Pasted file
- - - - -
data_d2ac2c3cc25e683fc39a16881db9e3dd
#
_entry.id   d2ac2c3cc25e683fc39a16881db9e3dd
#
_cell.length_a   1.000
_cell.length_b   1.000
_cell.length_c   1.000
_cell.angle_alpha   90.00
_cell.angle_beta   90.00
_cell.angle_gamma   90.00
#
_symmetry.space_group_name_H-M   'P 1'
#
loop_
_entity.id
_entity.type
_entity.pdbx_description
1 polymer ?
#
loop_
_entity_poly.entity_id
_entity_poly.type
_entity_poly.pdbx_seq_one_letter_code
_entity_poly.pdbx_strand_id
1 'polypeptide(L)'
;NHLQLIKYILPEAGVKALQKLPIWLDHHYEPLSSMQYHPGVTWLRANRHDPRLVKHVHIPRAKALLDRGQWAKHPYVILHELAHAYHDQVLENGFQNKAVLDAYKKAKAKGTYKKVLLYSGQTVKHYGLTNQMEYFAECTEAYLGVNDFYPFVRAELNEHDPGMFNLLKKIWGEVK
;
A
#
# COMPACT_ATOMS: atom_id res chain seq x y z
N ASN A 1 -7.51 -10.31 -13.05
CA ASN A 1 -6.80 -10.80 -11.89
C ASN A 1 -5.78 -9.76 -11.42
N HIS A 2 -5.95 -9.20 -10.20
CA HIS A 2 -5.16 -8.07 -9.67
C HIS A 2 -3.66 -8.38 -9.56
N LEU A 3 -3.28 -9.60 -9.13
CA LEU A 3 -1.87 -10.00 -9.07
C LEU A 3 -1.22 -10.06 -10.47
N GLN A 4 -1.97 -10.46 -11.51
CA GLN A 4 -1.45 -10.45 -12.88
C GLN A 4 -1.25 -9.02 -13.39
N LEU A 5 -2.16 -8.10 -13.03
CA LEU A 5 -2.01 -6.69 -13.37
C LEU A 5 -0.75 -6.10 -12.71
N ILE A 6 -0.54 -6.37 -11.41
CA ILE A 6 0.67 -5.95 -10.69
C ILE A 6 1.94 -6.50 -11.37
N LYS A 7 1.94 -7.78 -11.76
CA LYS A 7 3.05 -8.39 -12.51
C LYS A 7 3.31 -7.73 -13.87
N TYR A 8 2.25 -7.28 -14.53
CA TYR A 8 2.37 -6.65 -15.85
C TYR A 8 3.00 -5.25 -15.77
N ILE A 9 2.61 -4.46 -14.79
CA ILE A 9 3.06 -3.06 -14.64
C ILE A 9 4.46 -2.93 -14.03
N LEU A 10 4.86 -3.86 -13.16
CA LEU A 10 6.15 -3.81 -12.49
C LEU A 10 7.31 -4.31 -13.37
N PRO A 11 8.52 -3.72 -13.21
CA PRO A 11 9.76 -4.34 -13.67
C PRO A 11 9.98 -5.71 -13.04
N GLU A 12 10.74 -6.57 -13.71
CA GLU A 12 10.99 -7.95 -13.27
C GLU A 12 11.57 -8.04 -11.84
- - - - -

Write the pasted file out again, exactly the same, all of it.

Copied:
data_d2ac2c3cc25e683fc39a16881db9e3dd
#
_entry.id   d2ac2c3cc25e683fc39a16881db9e3dd
#
_cell.length_a   1.000
_cell.length_b   1.000
_cell.length_c   1.000
_cell.angle_alpha   90.00
_cell.angle_beta   90.00
_cell.angle_gamma   90.00
#
_symmetry.space_group_name_H-M   'P 1'
#
loop_
_entity.id
_entity.type
_entity.pdbx_description
1 polymer ?
#
loop_
_entity_poly.entity_id
_entity_poly.type
_entity_poly.pdbx_seq_one_letter_code
_entity_poly.pdbx_strand_id
1 'polypeptide(L)'
;NHLQLIKYILPEAGVKALQKLPIWLDHHYEPLSSMQYHPGVTWLRANRHDPRLVKHVHIPRAKALLDRGQWAKHPYVILHELAHAYHDQVLENGFQNKAVLDAYKKAKAKGTYKKVLLYSGQTVKHYGLTNQMEYFAECTEAYLGVNDFYPFVRAELNEHDPGMFNLLKKIWGEVK
;
A
#
# COMPACT_ATOMS: atom_id res chain seq x y z
N ASN A 1 -7.51 -10.31 -13.05
CA ASN A 1 -6.80 -10.80 -11.89
C ASN A 1 -5.78 -9.76 -11.42
N HIS A 2 -5.95 -9.20 -10.20
CA HIS A 2 -5.16 -8.07 -9.67
C HIS A 2 -3.66 -8.38 -9.56
N LEU A 3 -3.28 -9.60 -9.13
CA LEU A 3 -1.87 -10.00 -9.07
C LEU A 3 -1.22 -10.06 -10.47
N GLN A 4 -1.97 -10.46 -11.51
CA GLN A 4 -1.45 -10.45 -12.88
C GLN A 4 -1.25 -9.02 -13.39
N LEU A 5 -2.16 -8.10 -13.03
CA LEU A 5 -2.01 -6.69 -13.37
C LEU A 5 -0.75 -6.10 -12.71
N ILE A 6 -0.54 -6.37 -11.41
CA ILE A 6 0.67 -5.95 -10.69
C ILE A 6 1.94 -6.50 -11.37
N LYS A 7 1.94 -7.78 -11.76
CA LYS A 7 3.05 -8.39 -12.51
C LYS A 7 3.31 -7.73 -13.87
N TYR A 8 2.25 -7.28 -14.53
CA TYR A 8 2.37 -6.65 -15.85
C TYR A 8 3.00 -5.25 -15.77
N ILE A 9 2.61 -4.46 -14.79
CA ILE A 9 3.06 -3.06 -14.64
C ILE A 9 4.46 -2.93 -14.03
N LEU A 10 4.86 -3.86 -13.16
CA LEU A 10 6.15 -3.81 -12.49
C LEU A 10 7.31 -4.31 -13.37
N PRO A 11 8.52 -3.72 -13.21
CA PRO A 11 9.76 -4.34 -13.67
C PRO A 11 9.98 -5.71 -13.04
N GLU A 12 10.74 -6.57 -13.71
CA GLU A 12 10.99 -7.95 -13.27
C GLU A 12 11.57 -8.04 -11.84